Our skin is more than just a reflection of our skincare routine and the creams we use. It is influenced by our lifestyle choices, including our diet and what we put into our bodies. The skin, derived from a primary tissue called ectoderm plays a vital role in protecting us from pathogens and allergens, regulating body heat, and connecting us with the outside world.
Maintaining the integrity and synergy of the skin layers is crucial, and this is where our dietary choices come into play.
Approximately 2 kilograms of the human body are comprised of bacteria and fungi that feed on the food we consume. Therefore, ensuring a healthy diet with prebiotics is important as it supports the well-being of the microorganisms in our intestines. Our intestines, often referred to as our “second brain,” can synthesize vital proteins, produce important vitamins, and regulate immune activity to prevent intestinal inflammation.
Processed foods vs. alcohol: How does it impact your skin?
Processed foods, rich in preservatives, can have a direct impact on our skin. They can worsen acne by causing the bacteria residing in our mammary glands to ferment, leading to clogged pores and increased inflammation. Fast food, particularly deep-fried items, can result in excessive oiliness on the face and scalp, leading to seborrhea, causing redness, irritation, and scaling on the eyebrows, nose, and chin.
Gluten, a protein found in grains like wheat, barley, and rye, gives elasticity to dough. For individuals with celiac disease and even those without preexisting conditions, gluten can cause absorption problems, abdominal pain, itching, skin rashes, and exacerbate autoimmune diseases such as thyroid issues, vitiligo, and psoriasis.
Certain foods can also change the color of our skin due to substances like beta keratin. For instance, consuming an abundance of “orange” foods like carrots, pumpkin, or sweet potatoes can cause a noticeable change in skin color. Additionally, beloved foods like amba can result in orange-colored secretions, similar to a change in sweat color.
Eating spicy and spicy foods can cause blood vessels to dilate, increased facial sweating, and a sensation of burning and discomfort on the scalp and body. It can also lead to excessive stomach acid secretion and heartburn.
While sugar provides our body with the energy it needs to function properly, it can also be a source of inflammation, fuel for bacteria, fungi, and cancer, and contribute to obesity and heart disease. Sugar is an addictive substance and should be consumed in moderation to prevent inflammation, obesity, and insulin resistance.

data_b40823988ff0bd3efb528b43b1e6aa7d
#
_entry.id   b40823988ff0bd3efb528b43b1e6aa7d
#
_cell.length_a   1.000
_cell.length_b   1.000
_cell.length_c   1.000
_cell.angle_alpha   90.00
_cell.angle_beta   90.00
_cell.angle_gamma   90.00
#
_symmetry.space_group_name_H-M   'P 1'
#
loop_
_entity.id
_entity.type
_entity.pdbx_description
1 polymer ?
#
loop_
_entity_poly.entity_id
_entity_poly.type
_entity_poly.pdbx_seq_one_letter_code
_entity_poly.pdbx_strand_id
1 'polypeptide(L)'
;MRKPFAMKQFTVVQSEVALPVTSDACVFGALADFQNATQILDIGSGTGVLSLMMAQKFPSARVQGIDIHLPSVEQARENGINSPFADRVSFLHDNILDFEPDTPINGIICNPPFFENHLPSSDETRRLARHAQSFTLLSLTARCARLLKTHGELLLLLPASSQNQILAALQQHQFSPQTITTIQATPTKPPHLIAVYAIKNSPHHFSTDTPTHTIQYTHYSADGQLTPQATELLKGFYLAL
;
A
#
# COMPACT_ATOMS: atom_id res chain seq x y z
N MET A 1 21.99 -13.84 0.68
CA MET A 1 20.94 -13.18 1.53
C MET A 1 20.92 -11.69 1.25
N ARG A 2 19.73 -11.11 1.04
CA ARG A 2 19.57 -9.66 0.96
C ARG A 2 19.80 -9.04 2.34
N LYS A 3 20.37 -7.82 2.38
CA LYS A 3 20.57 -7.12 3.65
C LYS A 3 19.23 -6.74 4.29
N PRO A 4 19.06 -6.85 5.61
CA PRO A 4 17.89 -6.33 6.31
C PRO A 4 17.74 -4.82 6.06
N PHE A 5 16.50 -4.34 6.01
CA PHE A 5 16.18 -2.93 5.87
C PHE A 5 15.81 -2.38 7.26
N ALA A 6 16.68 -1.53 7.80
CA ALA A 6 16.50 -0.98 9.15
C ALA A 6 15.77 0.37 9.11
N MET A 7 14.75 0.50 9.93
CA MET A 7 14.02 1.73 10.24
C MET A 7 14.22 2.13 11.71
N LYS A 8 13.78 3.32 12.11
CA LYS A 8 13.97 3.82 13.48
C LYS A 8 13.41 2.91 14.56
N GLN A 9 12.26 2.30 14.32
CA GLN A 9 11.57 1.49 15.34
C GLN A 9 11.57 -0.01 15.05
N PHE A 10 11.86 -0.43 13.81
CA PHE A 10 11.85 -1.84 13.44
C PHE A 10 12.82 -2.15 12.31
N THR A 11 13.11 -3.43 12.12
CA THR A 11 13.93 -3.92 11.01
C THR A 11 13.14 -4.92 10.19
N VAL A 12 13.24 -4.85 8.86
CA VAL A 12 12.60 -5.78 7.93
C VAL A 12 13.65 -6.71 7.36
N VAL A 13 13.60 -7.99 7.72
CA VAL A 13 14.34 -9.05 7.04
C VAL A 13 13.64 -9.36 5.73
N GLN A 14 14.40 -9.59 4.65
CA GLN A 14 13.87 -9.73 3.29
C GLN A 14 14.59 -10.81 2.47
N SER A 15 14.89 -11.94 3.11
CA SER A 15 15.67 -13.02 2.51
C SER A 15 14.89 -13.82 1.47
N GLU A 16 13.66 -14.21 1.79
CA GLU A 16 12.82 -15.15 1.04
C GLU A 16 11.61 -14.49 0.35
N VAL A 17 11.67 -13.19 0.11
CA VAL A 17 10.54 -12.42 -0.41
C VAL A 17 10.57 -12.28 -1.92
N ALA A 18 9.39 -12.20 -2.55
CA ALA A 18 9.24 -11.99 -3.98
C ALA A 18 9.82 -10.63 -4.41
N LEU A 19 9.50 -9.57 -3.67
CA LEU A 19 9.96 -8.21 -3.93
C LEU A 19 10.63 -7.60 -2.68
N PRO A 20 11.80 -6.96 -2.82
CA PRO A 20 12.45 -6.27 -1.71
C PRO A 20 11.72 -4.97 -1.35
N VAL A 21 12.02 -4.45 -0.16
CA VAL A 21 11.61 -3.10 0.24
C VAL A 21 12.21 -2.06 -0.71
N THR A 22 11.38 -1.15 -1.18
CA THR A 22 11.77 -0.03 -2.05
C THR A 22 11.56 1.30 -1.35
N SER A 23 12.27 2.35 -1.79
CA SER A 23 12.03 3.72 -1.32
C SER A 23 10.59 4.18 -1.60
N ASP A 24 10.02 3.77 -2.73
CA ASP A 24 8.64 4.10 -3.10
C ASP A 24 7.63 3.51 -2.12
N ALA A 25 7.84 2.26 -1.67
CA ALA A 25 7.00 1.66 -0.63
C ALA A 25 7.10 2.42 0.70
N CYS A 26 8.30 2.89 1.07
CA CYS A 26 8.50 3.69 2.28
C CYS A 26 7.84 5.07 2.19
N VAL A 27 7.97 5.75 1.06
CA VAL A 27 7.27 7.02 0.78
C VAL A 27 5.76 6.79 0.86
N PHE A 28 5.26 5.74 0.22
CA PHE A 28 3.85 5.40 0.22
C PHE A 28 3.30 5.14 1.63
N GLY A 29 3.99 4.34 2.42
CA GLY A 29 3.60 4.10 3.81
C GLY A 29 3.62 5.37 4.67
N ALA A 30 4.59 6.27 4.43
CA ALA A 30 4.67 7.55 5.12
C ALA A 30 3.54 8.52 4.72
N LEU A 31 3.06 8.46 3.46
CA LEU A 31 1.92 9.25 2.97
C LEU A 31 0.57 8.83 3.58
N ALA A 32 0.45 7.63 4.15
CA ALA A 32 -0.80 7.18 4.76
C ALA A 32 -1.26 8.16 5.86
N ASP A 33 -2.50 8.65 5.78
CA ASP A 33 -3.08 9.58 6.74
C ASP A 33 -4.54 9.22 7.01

Salty foods are important for maintaining electrical activity in our cells. However, consuming excessive amounts of salt can lead to fluid retention, blood vessel dilation, and tissue swelling, impairing their normal function.
Fats: Essential, but should be consumed in moderation
Fats are essential for the normal activity of our cells, including brain cells and other tissues. While fats are necessary in our diet, consuming excessive amounts can lead to liver damage, thickening of blood vessels, and an increased risk of heart disease.
Alcohol, when consumed in moderation, may not cause harm. However, excessive consumption can lead to the dilation and damage of blood vessels, ranging from small vessels to those in the brain and legs. Long-term excessive drinking can result in irreparable harm to the entire body.
Caffeine, known for its stimulating and energizing effects, can also disrupt sleep patterns and induce anxiety when consumed in excessive amounts. As with other factors, moderation is key.
Our skin and our diet share a close relationship. The skin renews itself every month, with basal cells giving rise to shedding cells on the skin’s surface. From the age of 20, we lose 1% of collagen each year, and from the age of 30, we lose approximately a teaspoon of fat annually. It is important to note that while genetics play a small role in our overall well-being (approximately 7%), the majority (93%) is influenced by epigenetics, including our lifestyle, diet, happiness, physical activity, sun protection, skincare routine, and aesthetic treatments.
Report by Dr. Monica Allman, an expert in skin diseases and aesthetics.